Chapter15 Additional Insights - Chapter 15 Monopoly[NOTE...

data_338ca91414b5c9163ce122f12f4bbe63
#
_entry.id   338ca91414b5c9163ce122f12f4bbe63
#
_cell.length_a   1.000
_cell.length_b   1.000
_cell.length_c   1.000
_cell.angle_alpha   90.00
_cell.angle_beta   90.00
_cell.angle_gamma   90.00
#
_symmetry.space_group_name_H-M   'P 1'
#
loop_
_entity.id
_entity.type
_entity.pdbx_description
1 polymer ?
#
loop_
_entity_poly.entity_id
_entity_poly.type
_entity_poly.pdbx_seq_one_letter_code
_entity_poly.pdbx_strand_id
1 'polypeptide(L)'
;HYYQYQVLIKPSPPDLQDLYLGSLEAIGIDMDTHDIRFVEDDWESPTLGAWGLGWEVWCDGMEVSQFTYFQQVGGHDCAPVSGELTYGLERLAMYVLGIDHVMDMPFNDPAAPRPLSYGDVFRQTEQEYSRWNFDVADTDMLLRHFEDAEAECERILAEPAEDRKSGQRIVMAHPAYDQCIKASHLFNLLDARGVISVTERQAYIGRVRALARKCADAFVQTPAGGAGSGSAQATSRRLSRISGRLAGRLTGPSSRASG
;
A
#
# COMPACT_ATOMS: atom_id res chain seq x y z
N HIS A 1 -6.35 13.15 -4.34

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Chapter 15: Monopoly [NOTE: Skip “Appendix A” at the end of the chapter.] Now that we understand how a firm in a perfectly competitive industry makes economic decisions regarding output and price, we next look at a monopoly, which is at the other end of the industry spectrum. “Monopoly” is a compound word: “mono” means one and “poly” means many….so a monopoly is an industry in which one firms produces and sells output to many buyers. Officially, a monopoly exists when one firm produces the entire market output for which there are no close substitutes for the output. In our economy, we consider a perfectly competitive situation to be a good thing and monopoly behavior to be a bad thing….why? The explanation will be given later! But in the meantime, even though we discourage monopoly behavior (via strong antitrust legislation and judicial enforcement), we live with monopolies on a daily basis. Here are some types of monopolies and examples which will be vary familiar to you. Types of monopolies: 1. Natural monopoly – a “legal” monopoly that is established/allowed when either or both of the following conditions exist: o Economies of scale exist over a wide range of output so that one firm can supply the entire market at a lower per unit cost than two or more firms would be able to produce; usually due to technology; example: Prior to the mid- 1970s, telephone service was provided by only one company, AT&T, because the technology was such that it was cheaper for telephone service to be provided by only one company. However, there was a long, major court case in which the courts upheld that it was no longer economically advantageous for telephone service to be provided by one company. As a result, AT&T was broken up into smaller “Ma Bell” companies and other companies were allowed to enter into the telephone communication industry (such as MCI, Sprint, etc.).
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